Every year, Juneteenth takes place on June 19 and is also known as Freedom Day, Jubilee Day, Black Independence Day, and Cel-Liberation Day. This holiday commemorates the day in 1865 when Major General Gordon Granger arrived in Galveston, Texas to announce the end of the Civil War and slavery.
Did you know:
- Texas was the last in the Confederacy to receive word that the Civil War was over and that slavery had been abolished.
- The Emancipation Proclamation, issued by President Abraham Lincoln, had legally freed slaves in Texas on January 1, 1863, almost 2½ years earlier. Even after the general order, some slave masters withheld the information from their slaves, holding them as slaves through one more harvest season.
- Despite the announcement, Texas slave owners weren't too eager to part with what they felt was their property. When freed people tried to leave, many of them were beaten, lynched, or murdered.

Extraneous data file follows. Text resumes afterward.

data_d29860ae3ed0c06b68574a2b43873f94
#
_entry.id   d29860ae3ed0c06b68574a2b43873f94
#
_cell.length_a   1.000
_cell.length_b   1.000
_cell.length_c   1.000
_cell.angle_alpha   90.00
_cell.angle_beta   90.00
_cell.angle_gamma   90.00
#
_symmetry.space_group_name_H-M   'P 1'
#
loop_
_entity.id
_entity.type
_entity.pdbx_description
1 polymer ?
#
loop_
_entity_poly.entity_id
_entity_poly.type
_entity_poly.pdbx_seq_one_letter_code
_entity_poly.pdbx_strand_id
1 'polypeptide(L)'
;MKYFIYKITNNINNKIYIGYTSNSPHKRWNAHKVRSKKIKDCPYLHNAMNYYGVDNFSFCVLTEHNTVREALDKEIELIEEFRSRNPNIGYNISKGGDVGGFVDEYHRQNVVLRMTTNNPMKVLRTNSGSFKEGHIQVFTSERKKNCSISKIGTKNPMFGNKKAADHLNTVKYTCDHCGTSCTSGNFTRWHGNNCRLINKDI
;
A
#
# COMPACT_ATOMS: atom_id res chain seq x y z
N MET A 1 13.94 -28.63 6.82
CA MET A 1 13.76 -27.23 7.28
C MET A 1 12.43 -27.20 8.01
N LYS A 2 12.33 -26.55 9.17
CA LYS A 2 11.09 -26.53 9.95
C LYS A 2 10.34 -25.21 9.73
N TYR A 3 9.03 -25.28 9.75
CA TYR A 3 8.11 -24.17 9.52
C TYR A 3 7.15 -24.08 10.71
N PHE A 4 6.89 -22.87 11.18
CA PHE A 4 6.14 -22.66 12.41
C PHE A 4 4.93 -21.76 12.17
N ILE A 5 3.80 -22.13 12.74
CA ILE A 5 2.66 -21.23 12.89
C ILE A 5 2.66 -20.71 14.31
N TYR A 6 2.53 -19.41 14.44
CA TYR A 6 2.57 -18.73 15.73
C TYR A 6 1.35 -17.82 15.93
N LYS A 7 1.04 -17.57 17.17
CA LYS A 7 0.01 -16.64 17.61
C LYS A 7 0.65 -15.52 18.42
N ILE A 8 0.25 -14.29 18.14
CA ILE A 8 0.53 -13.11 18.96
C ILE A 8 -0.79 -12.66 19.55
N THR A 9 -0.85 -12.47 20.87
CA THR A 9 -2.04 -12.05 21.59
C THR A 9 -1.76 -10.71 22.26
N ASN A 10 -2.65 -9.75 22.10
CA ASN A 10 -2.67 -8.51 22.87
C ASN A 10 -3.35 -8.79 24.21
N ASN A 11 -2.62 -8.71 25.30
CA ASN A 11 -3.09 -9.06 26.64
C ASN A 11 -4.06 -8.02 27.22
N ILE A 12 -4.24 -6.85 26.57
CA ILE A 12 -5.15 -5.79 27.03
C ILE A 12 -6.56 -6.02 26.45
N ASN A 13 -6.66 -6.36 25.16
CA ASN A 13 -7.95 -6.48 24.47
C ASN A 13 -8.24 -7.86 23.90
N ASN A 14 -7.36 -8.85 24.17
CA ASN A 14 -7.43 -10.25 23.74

- Texans celebrated Juneteenth beginning in 1866, with community-centric events, such as parades, cookouts, prayer gatherings, historical and cultural readings, and musical performances. Over time, communities have developed their own traditions.
- On January 1, 1980, Juneteenth officially became a Texas state holiday. Al Edwards, a freshman state representative, put forward the bill, H.B. 1016, making Texas the first state to grant this emancipation celebration.
- Although Juneteenth is not a federal holiday 45 other states and the District of Columbia have also commemorated or recognized the day.
ACA will celebrate and commemorate Juneteenth and encourages others to consider implementing this day as a “day of learning” in their workplace, where employees can participate in educating themselves about the history and experience of Black Americans.
12 Things You Might Not Know About Juneteenth
Library of Congress Blog “Celebrating Juneteenth”
Voices from the days of slavery